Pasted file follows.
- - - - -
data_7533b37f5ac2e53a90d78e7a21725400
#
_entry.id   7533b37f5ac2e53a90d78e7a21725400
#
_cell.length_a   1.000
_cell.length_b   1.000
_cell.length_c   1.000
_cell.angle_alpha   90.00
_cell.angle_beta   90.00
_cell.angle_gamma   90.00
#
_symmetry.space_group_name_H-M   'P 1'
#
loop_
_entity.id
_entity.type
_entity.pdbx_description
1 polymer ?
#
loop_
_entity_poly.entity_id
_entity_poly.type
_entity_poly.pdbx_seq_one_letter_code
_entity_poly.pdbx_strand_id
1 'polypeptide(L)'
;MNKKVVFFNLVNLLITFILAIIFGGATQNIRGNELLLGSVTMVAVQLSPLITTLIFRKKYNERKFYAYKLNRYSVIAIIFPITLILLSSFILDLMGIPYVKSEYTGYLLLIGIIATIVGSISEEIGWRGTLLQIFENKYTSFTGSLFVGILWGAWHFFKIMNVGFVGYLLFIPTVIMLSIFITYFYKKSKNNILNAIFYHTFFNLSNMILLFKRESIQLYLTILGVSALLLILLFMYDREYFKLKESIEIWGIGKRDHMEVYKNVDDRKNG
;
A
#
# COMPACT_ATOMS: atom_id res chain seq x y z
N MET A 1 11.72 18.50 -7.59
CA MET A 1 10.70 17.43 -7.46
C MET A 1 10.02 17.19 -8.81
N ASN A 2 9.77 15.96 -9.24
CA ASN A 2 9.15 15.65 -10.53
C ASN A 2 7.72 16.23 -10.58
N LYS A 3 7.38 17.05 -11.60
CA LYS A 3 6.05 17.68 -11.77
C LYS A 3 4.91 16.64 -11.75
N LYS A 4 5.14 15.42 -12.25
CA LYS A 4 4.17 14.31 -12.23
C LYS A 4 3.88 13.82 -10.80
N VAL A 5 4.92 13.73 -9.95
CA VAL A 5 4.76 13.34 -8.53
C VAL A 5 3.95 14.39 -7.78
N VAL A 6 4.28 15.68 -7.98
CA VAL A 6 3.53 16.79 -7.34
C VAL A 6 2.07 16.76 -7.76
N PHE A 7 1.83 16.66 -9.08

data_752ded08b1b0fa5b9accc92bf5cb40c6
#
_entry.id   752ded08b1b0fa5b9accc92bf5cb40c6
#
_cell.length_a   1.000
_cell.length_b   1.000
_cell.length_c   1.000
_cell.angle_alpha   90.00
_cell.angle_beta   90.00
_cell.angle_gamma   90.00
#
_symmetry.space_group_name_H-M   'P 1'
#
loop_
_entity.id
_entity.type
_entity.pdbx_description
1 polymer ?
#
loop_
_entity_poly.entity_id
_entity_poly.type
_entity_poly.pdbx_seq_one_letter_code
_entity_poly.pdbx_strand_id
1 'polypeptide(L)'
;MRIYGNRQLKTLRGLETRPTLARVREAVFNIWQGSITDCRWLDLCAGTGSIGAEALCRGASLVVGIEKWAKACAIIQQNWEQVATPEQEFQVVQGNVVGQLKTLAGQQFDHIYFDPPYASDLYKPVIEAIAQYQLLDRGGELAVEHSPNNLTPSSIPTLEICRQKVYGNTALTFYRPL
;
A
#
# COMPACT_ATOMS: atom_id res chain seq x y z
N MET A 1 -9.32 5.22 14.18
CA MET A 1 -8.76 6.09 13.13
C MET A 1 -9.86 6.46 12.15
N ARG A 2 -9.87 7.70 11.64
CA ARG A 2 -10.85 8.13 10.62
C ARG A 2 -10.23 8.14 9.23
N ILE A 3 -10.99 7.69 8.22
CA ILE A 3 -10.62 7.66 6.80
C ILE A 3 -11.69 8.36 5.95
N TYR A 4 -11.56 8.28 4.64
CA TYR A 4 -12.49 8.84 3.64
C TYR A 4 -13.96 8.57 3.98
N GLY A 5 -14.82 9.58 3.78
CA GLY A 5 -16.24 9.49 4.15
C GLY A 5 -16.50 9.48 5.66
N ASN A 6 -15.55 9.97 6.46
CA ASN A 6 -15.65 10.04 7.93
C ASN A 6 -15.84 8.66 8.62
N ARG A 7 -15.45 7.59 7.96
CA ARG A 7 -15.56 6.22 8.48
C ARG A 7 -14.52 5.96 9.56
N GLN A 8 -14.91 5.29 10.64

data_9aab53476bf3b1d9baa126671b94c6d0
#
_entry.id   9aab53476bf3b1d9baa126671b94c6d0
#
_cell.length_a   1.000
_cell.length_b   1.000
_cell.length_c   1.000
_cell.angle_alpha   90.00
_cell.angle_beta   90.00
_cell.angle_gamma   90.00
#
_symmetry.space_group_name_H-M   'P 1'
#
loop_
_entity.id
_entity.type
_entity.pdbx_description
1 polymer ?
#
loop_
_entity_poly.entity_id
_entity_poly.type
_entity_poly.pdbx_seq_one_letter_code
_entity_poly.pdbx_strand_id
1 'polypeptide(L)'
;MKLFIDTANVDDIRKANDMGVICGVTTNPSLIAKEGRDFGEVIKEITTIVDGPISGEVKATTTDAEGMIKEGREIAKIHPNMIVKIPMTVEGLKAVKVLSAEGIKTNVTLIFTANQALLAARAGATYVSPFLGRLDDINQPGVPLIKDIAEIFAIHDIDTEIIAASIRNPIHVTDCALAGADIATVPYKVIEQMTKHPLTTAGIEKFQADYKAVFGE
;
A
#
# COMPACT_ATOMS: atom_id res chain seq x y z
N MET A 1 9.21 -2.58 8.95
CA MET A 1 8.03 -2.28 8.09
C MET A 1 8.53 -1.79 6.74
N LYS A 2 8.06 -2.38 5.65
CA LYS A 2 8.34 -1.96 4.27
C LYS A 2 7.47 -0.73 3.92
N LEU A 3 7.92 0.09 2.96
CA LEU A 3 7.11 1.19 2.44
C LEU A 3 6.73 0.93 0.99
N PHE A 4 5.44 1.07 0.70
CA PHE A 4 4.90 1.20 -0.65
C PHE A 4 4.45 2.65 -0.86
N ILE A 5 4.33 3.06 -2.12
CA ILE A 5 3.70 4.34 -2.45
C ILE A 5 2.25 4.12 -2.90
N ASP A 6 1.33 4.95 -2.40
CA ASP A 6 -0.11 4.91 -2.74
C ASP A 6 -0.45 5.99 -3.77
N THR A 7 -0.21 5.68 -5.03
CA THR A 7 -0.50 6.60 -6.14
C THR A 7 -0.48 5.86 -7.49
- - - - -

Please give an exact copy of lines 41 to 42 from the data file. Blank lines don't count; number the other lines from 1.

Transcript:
CA LYS A 4 4.17 14.31 -12.23
C LYS A 4 3.88 13.82 -10.80